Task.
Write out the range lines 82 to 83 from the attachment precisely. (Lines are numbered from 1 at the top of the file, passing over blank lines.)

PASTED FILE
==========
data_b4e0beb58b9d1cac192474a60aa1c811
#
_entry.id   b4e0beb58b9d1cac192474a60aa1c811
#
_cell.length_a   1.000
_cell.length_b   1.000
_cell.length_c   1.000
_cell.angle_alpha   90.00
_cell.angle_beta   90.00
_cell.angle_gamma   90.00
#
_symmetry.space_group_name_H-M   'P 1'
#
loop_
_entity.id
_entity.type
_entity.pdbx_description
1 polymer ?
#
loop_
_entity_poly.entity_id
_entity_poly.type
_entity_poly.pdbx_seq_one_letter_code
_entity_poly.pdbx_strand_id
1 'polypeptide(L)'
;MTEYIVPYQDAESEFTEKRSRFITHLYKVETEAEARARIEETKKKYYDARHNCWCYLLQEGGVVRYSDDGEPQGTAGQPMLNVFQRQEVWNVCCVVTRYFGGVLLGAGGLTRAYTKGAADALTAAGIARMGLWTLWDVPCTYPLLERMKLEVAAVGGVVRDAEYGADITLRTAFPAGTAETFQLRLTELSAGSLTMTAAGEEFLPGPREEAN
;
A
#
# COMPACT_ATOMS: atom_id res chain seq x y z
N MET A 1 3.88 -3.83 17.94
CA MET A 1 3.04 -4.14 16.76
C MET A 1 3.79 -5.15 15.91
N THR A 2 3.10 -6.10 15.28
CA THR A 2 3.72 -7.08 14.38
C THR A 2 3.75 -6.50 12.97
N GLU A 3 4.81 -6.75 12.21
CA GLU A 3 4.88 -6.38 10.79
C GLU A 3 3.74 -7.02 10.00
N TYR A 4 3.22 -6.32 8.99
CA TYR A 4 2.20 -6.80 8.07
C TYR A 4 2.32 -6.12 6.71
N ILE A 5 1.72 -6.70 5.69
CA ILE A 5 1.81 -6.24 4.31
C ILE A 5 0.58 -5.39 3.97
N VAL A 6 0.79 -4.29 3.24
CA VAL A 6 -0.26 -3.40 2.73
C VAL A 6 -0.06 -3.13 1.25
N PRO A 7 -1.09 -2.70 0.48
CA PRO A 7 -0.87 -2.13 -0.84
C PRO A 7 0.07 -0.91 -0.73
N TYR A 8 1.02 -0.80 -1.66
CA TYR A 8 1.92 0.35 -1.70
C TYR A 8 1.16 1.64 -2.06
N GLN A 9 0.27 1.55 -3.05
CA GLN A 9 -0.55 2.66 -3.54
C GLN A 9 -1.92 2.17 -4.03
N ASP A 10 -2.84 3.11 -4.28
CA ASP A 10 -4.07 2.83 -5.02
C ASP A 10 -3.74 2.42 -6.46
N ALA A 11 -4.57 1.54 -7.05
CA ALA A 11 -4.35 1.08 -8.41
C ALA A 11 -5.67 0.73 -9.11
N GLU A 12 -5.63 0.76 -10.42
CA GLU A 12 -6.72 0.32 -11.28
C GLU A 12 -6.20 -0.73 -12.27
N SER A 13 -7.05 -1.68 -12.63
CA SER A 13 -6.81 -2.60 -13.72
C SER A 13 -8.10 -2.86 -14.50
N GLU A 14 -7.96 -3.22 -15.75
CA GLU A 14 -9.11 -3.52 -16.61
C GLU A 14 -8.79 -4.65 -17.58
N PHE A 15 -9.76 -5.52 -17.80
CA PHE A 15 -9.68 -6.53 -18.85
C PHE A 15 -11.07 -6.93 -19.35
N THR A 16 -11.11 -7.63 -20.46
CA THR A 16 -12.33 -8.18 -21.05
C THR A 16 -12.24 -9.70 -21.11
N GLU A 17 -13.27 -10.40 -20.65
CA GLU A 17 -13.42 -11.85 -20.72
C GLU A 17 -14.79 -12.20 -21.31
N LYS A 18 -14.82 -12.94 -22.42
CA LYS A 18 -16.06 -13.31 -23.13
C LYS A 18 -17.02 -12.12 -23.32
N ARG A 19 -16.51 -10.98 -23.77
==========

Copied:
N LYS A 18 -14.82 -12.94 -22.42
CA LYS A 18 -16.06 -13.31 -23.13